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Shuttle Disaster

As funding fell, safety concerns rose

By MARY JACOBY, Times Staff Writer

© St. Petersburg Times, published February 5, 2003


WASHINGTON -- Two years ago, an independent commission that reviews NASA programs concluded that after a decade of shuttle budget cuts, "safety concerns have never been greater."

The report's authors fretted about NASA having to defer a range of safety upgrades, from incorporating potentially life-saving new technologies to updating the shuttle's engineering drawings.

NASA administrators "were doing all they could. It really wasn't a problem with NASA," said aerospace consultant Norman R. Parmet, a former chairman of the Aerospace Advisory Safety Panel who left the group in 2001 after 19 years. "The problem was politicians."

No specific budget cut can be tied directly to the space shuttle Columbia's disintegration over Texas on Saturday. But shuttle funding has fallen steeply in recent years, even as NASA was saying it hoped to extend the life of the current shuttles from 2012 to as late as 2020.

"With any aging vehicle like this, you're always developing improvements," Parmet said. "It could be in the instrumentation or the hydraulic power system, and NASA had a whole list of these and prioritized them so the most important came first. "The problem was they were constrained by funds so they couldn't do as much as they wanted. You can't get to higher levels of safety unless you spend the money."

During the 1990s, the overall NASA budget was relatively flat. But the Clinton administration chopped the shuttle program's budget by 40 percent, taking inflation into account.

The shuttle program's 2002 budget is $3.2-billion this year, and President Bush has proposed an increase to $3.97 billion for 2004. Overall, the administration has proposed $15.5-billion for NASA in 2004, a 3 percent increase from this year.

Although Congress usually has met or slightly exceeded administration requests for shuttle funding, other needs sometimes prompted NASA to ask lawmakers' permission to divert money from the shuttle program.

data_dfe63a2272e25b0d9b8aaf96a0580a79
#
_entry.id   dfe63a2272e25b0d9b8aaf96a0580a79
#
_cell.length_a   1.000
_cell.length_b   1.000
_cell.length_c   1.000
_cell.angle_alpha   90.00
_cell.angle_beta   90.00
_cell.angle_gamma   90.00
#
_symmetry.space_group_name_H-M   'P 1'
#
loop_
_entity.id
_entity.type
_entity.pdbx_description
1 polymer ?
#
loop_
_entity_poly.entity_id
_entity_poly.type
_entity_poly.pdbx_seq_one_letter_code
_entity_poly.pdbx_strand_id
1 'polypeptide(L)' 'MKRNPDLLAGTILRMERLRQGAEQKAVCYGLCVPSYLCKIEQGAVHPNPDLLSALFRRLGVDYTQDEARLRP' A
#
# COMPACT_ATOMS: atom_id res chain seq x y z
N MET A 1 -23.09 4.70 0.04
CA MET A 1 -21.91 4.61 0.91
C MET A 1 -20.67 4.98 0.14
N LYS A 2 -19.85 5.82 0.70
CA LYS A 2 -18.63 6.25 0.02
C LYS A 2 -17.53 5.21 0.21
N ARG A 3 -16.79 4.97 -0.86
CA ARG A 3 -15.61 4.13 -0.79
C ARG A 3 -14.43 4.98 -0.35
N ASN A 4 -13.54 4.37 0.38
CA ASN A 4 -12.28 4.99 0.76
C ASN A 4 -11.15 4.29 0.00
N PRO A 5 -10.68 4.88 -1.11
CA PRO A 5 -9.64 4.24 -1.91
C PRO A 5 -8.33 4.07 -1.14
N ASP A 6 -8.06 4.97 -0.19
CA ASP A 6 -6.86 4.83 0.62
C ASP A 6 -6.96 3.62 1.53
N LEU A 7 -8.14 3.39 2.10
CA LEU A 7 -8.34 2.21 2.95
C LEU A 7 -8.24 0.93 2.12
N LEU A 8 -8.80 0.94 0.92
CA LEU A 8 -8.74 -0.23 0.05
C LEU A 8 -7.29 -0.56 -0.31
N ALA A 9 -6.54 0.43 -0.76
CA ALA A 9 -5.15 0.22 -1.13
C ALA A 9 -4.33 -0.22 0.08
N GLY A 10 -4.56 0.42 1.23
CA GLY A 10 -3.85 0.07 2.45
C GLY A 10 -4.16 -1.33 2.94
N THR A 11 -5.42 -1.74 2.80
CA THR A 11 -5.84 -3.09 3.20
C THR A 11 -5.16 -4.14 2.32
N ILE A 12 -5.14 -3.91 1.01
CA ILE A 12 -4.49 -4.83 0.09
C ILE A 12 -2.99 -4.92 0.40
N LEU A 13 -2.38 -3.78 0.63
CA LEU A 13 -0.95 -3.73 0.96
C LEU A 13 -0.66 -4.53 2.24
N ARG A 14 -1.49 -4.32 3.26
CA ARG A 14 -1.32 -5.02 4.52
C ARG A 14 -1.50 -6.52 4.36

In fiscal year 1998, NASA siphoned off $50-million from the $2.98-billion shuttle budget to shore up the troubled international space station.

In 2001, NASA took $30-million from shuttle reserves for Mars exploration.

And then, as Bush took office in 2001, NASA announced that cost overruns in the space station program had saddled the agency with a $5-billion deficit, an eye-popping figure for an agency whose overall budget at the time was $14-billion.

The announcement bolstered then-Rep. Tim Roemer's yearslong quest to eliminate funding for the space station.

"I would be the first one out there as a proponent for a space station if it was going to perform the great tasks that we envisioned," the Indiana Democrat said during House debate in 2001.

But with NASA and its aerospace contractors providing thousands of jobs in Florida, California, Texas and Alabama, Roemer's amendments to kill the space station never succeeded.

With NASA's spending an issue, Bush chose former Office of Management and Budget deputy director Sean O'Keefe to head the space agency in 2001.

O'Keefe billed himself as a "budgeteer, not a rocketeer." He still is struggling to rein in NASA spending even as critics more aggressively attack the agency's cost-cutting after the Columbia tragedy.

And so, in real terms of hardware and software, what has all this budget tightening meant for the shuttle's future?

It has meant the deferment or cancellation of specific upgrades. They include:

The electric auxiliary power unit: Development of this battery-powered motor to run the shuttle's hydraulic pumps was halted in 2001 for financial and technical reasons.

According to the safety panel's report, "Of all the proposed orbiter safety improvements, the (power unit) was expected to provide the greatest reduction in risk."

The motor would have replaced the combustible and corrosive hydrazine fuel that powers the hydraulic pumps, which give the pilot control over the shuttle during takeoff and landing.

"If you take the hydrazine out and replace it with a battery-driven motor, you improve safety," Parmet said.

Checkout and launch control system: NASA canceled this upgrade of computers in launch control at Kennedy Space Center in September after the project busted its original $206-million budget.

When it killed the upgrade, NASA already had spent $272-million on the effort to wean launch control computers from their 1970s-era technology. The agency needed an additional $127-million to complete the upgrade.

Cockpit avionics upgrade, phase II: The first phase of this effort to improve cockpit technical instruments continues, but NASA has deferred the second phase pending future funding.

By improving the crew's ability to monitor shuttle operations and automating some complex procedures, the upgrade is supposed to help reduce human error during flight.

The budget cuts of the 1990s also left NASA lacking clerical staff to update engineering drawings in the computer.

In February 2000, Kennedy Space Center found that it was using 1,500 orbiter drawings with at least 10 changes stapled to them. NASA eventually managed to update about 50 drawings, the safety panel reported.

NASA's priorities in this area proved correct: The updated drawings featured thermal protection tiles, the focus of NASA's investigation into why Columbia broke into fiery pieces when it re-entered the earth's atmosphere.

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